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CISOs, Developers and the Software Supply Chain Security Disconnect


While CISOs and developers agree that software supply chain security should be a priority for their organizations, they are still facing various pain points around supply chain security practices when it comes to communication and collaboration, according to a recent report.

New research conducted by the Harris Poll and Chainguard and released on Wednesday gathered data from 268 security decision makers and 252 developers related to the challenges that CISOs and developers face in implementing software supply chain practices in their organization. The research comes as the list of supply chain attacks against software suppliers continues to grow, and as both the private and public sectors scope out the best ways to better prevent these types of attacks.

The report found that both CISOs and developers view supply chain security as a top priority for their roles; however, while 72 percent of developers felt they are very security-conscious in their roles, only half of CISOs rated developers as very security-conscious. Furthermore, less than half of CISOs felt that developers were “very familiar” with the security risks of development and workflow tools, like open-source software libraries and projects, source code repository and source code management systems.

“Despite developers having a sense of pride about their role securing the software supply chain and believing they take a security-centric approach to their work, less than half of CISOs are fully confident that developers understand the security risks of their development and workflow tools,” according to the research. “This slightly tempered positivity about their organization’s approach to software security could be in part due to their perception that developers are not fully aware of the security risks related to aspects of their work.”

"Getting all of these groups on the same page when it comes to an organization’s approach to software supply chain security is challenging.”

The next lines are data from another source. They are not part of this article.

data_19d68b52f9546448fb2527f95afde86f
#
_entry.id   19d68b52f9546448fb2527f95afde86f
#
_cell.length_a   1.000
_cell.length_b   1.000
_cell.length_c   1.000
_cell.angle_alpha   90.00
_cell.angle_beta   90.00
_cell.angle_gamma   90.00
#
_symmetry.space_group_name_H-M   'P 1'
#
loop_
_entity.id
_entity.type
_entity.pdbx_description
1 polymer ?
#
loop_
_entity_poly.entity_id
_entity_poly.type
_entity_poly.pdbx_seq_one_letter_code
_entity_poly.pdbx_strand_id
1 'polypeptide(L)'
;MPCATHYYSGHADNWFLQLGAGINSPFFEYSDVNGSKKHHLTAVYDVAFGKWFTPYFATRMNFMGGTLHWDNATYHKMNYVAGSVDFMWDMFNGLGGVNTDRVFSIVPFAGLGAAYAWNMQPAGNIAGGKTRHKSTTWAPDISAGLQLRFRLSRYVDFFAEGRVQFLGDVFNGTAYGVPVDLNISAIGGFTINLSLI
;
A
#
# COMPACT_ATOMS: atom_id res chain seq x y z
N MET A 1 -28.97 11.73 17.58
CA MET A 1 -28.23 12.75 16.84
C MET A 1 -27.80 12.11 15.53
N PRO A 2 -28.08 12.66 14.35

The research also highlighted tensions between security teams and developers. The majority of developers said that they don’t want their productivity and day-to-day roles to be impeded by changes in organizational approaches to software supply chain security practices. More than half of developers also said that current security tools, or lack thereof, makes it impossible to do their best work, and 73 percent agreed that the work or tools their security team requires them to use “interferes with their productivity and innovation.” At the same time, the majority of CISOs and developers agreed that there is a lack of communication and collaboration between their teams.

CISOs and developers both cited the lack of cohesion between their groups as a main obstacle to software supply chain security, along with other challenges like software vulnerabilities and lack of visibility into these flaws, immature or ineffective tooling and scanner false positives.

The good news is that both CISOs and developers fully agree on the importance of software supply chain security, and see many software supply chain security tools and practices being used in their organizations today, such as observability tools and software composition analysis or software component vulnerability scanner tools. Furthermore, the majority of both believe that the prioritization of supply chain security will continue to increase over the next five years at their organizations. Still, the report shows how security teams and developers need to better align around the implementation of software supply chain security approaches.

“Software developers want to develop software that is secure and free of vulnerabilities so they can ship the best products and applications to users and customers,” according to the report. “Security practitioners want to feel at ease knowing vulnerabilities aren’t creeping in from the beginning of the software development process, which can create mounting technical and security debt. And CISOs want to trust the software their developers build, ship and run is secure, avoiding reputational damage or missing compliance requirements. Getting all of these groups on the same page when it comes to an organization’s approach to software supply chain security is challenging.”